Good Food on a Tight Budget: It Can Be Done

The Environmental Working Group’s new food guide can help. The guide shows shoppers how to manage their grocery costs while reducing their exposure to toxic chemicals and rediscovering the savory pleasures of nutritious stews, soups and salads.

Walk into any corner store and you’re likely to find you can get two glazed donuts for less than a conventional apple – if you can find an apple. You can join KFC’s email club and get coupons for fried potatoes and chicken, but when did you last see someone giving out coupons for fresh fruit or vegetables?

The premise that healthy food is expensive has been repeated so often that nobody thinks to question it anymore.

In fact, when a report earlier this year by the government’s highly regarded Economic Research Service suggested that healthy food can be affordable, it was met with skepticism. But EWG crunched the numbers and found that, sure enough, a delicious diet that is good for your health and the planet really doesn’t have to cost a lot. We found that one serving of fruit or vegetables can be had for less than the cost of a postage stamp, on average, and that you can eat five to nine servings of produce for less than the cost of a city bus ride.

Sure, providing healthy food for a family on a tight budget is a challenge, but it can be done. Today’s families, particularly those struggling in tough economic times, are often short on the things that our predecessors had – time to plan low-stress, healthy, hearty meals, and the skills to cook them. Many people live in food deserts, with limited access to fresh or frozen fruits and vegetables, whole grains, good meat and dairy products. Or they may be swayed by marketing campaigns – persuaded that they want or need convenience foods or that their children won’t eat anything but.

EWG’s new guide, Good Food on a Tight Budget, was created to support families as they take on the task.

It has lists to help shoppers fill their grocery carts with delicious, nutritious, clean and green foods, along with easy and tasty recipes that average less than a dollar a serving. It offers proven money-saving tools for tracking food prices and planning meals. We were even able to throw in some coupons for vegetables – thanks to Earthbound Farms and Birds Eye.

The top 100 or so foods in the guide were chosen after an in-depth review of nutrients and prices for nearly 1,200 foods. EWG assessed 19 different nutrients and national average prices to pick out foods that are loaded with nutrients, usually low-cost and raise few, if any, environmental health concerns such as pesticide residues, BPA, mercury and high greenhouse gas emissions.

EWG’s guide, in conjunction with the tools offered by Share Our Strength’s Cooking Matters program, can help families manage their grocery costs while rediscovering the kinds of stews, soups, and salads that previous generations embraced. Grandma’s healthy coleslaw, beans, barley soup and desserts of fresh-sliced fruit were good food at a good price. And at less than a dollar a serving, they were frugal too.

Most people won’t be surprised to see that healthy and affordable choices from the produce aisle – such as broccoli, carrots, cabbage, okra, sweet potatoes, bananas, pears and watermelon – made the list. But you may be surprised to learn:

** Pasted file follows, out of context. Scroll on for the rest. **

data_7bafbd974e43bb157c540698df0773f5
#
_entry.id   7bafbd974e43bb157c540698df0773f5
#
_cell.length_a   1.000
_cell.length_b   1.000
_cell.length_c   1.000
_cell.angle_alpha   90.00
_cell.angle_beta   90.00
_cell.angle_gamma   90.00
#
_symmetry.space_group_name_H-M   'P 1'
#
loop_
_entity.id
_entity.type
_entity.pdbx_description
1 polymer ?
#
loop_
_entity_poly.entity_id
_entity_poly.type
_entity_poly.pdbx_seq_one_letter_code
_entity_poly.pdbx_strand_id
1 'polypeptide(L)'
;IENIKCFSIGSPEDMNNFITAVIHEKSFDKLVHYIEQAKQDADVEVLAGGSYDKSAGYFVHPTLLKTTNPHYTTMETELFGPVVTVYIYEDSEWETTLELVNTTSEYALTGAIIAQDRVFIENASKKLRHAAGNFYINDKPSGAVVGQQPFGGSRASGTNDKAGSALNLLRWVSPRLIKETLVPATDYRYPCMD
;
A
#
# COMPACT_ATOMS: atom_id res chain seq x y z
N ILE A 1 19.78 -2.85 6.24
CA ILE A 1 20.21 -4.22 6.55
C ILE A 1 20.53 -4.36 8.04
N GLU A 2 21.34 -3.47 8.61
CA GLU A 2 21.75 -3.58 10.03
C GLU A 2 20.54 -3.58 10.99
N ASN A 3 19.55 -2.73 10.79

• Fresh produce isn’t always more expensive. And canned isn’t always cheaper. Fresh carrots are cheaper than frozen. Frozen corn can be cheaper than canned.
  • Pears have even more fiber, potassium and folate – and fewer pesticide residues – than apples.
  • Parsley packs a nutritional punch as potent as kale for a quarter the price.
  • Roasted turkey topped the list of animal sources of protein. Hot dogs ranked dead last.
  • For cheap protein and a clean planet you can’t beat beans, which are a fifth of the price and a fraction of the carbon footprint of turkey.
  • One serving of oatmeal is about half the cost of a bowl of sugared cold cereal and more filling.
  • Brown rice costs as little as oatmeal and has twice as much fiber as white rice.
  • Boil, bake or roast three servings of potatoes for the same cost as a single serving of frozen hash browns.
  • Plain yogurt costs less than sour cream and has more calcium.
  • Queso blanco costs less than processed American cheese and like other soft cheeses, produces fewer greenhouse gas emissions than hard cheeses.

What do you do with parsley? Try combining it with one of the most nutritious and affordable grains – bulgur – and you have tabbouleh, a traditional Middle Eastern salad, which for 58 cents a serving packs a lot of nutrition at low cost. Add your favorite beans (garbanzos are a good choice), throw it in a wrap, and you have a delicious lunch for less than a dollar!

If you are wondering why your favorite foods didn’t make the list (where’s chard?), the information we used to create our lists is available here. (Chard, for example, is an excellent food with nearly 1,000 mg of potassium per 1 cup serving, but it doesn’t contain much folate and has more sodium (300 mg) than other vegetables. On average, it’s also more expensive than other dark green vegetables.)

Good Food on a Tight Budget features recipes from Share Our Strength’s Cooking Matters, a national program that helps families at risk of hunger get the most from their food resources. It’s part of the No Kid Hungry campaign to end childhood hunger in America.

Variety is important for health and good nutrition. EWG encourages shoppers to use its lists as a starting point but to try other affordable foods, especially from the fruit and vegetable aisles.

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